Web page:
Certainly, the year 2021 looks a lot better than the year before it. Not only are people in a better position to fight the virus, but there is a new administration under President Joe Biden. While there may be a lot of debate whether the recent administration change is a welcome one, Biden’s $15,000 homebuyer tax credit for middle and low-income earners should dispel all the doubters.
Then again, that should be a good sign for you that this year can be the best year to buy your first house. Chances are, you can get the online buying bug in your search for a new home, which is logical. In the time of the virus, online homebuying is picking up.
However, before you get ahead of yourself, know that remote buying has its downsides, too. For one, all that ease means online scammers are in the prowl, ready to pounce on your hard-earned cash if you let them.
The good news is you need not be discouraged when jumping into this popular bandwagon. There are proven ways you can make the most of online real estate transactions without being burned. Listed below are expert pointers to get you closer to your first real home.
Find the Right Agent
To ensure you get things right, you need to zero in on the right real estate agent first and foremost. This pertains to reliable real estate agent services instead of a listing agent who works for the seller. The reason is simple. When you have someone who has the expertise and the experience to help you, your journey to arrive at a good fit is faster. Even better, you have someone to protect you from the powerful talons of online scammers.
Take note that buying a home is not like buying a pair of shoes. The money involved can be the biggest financial transaction one can make in a lifetime. Not to mention, there are ramifications, which involve years of payment for your mortgage. In short, there’s a lot you need to be watching out for.
Bear in mind that not all agents are created equal. So make sure you do your due diligence. An interview should be paramount. Online video conferencing apps such as Zoom should help you in this regard. For best results, do some digging and ask for references and past clients.
Check the Experience
You must seek a real estate agent that has done online real estate transactions. Be straightforward and know the agent’s years of experience working with remote buyers. There’s no other way to go about it since experience is key. You don’t want to have the honor of being the first on an agent’s client list.
Plus, your agent should know people. For one, they should help you open doors to local lenders. Take note that non-local lenders will likely use non-local appraisers, which can be disadvantageous to you in unique markets.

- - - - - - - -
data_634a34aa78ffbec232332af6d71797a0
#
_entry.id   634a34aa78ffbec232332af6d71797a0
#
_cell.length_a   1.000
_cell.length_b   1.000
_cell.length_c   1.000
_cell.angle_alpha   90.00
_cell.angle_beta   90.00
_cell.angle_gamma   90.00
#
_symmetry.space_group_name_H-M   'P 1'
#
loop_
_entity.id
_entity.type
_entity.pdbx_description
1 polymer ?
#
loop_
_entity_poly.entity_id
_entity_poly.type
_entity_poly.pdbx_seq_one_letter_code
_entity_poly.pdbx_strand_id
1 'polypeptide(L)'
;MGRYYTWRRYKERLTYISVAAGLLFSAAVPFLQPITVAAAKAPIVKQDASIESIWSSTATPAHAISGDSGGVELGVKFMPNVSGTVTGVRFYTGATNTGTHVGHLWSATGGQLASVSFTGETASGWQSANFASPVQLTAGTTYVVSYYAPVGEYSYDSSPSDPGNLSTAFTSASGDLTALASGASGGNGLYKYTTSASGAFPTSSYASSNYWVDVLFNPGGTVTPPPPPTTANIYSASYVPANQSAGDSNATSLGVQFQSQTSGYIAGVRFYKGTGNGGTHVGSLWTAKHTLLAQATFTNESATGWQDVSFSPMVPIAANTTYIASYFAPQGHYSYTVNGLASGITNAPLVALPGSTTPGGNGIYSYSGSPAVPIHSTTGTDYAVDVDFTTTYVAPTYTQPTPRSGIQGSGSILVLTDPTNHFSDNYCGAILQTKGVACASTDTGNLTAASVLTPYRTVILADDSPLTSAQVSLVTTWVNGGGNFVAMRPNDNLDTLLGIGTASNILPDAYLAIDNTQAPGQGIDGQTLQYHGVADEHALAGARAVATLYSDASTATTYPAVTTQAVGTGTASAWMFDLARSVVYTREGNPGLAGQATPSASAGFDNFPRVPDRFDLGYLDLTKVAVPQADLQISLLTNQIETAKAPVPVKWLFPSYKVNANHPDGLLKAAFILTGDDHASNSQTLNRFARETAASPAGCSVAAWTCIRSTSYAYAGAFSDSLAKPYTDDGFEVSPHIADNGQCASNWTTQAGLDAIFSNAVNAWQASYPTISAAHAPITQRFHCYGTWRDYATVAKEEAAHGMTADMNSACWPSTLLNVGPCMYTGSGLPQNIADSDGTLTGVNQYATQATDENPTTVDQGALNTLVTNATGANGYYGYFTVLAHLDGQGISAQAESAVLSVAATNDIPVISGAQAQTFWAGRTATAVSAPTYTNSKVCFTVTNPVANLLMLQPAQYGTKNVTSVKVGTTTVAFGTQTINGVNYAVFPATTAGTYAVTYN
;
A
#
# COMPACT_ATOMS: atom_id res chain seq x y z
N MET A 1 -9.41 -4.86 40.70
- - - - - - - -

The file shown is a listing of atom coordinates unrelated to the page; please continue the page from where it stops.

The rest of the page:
Right off the bat, know if your agent is doing real estate full-time or part-time. A lot of agents work on the sides. That may not be your best prospect if you want to get to that property in record time. Remember that your agent serves on your behalf, so as much as possible, having someone who can be available within working hours is spot on. That way, you can safely assume they can attend to a host of tasks when you need them.
Take, for instance, home inspections. Depending on the client, your agent might do the checking personally. These home inspections, more often than not, happen during office hours.
Let Your Wish List Be Known
Now that you have an agent, let them know what you want to have in a house. This way, they can narrow down the options and help you land the right fit sooner. The more detailed your wish list is, the better. But be precise with what you want. You need to stick to the essentials, or you might add an unnecessary burden on your agent’s shoulder. So it’s best you stick to the essentials, such as house style, lot size, location, etc.
In addition, you need to tell your agent about non-negotiable features. That way, you won’t go back and forth and lose momentum in the process.
Make the Most of the Diligence Period
Even when the home is already under contract, you will still have time to review its pertinent papers (deed restrictions, title documents, etc.). Also, this time can be used to conduct inspections and bank appraisals and review financing before going for it. In North Carolina, for one, you are given a due diligence period, a time when buyers do their final look before making the actual purchase.
Take note that the due diligence period may involve a fee, typically not more than $2,000. It’s a bargain since the seller will have to take the property off the market.
Last but not least, put your signature on the dotted line to formalize the changing of hands after payments are made. Remember that the E-Sign Act (2000) informs everyone your electronic signature is as valid as in-person signatures. So send them and count the days before you settle.
Purchasing a home shouldn’t be a challenging task for a first-time buyer. Learn how to make the process easy so that you can acquire that dream home.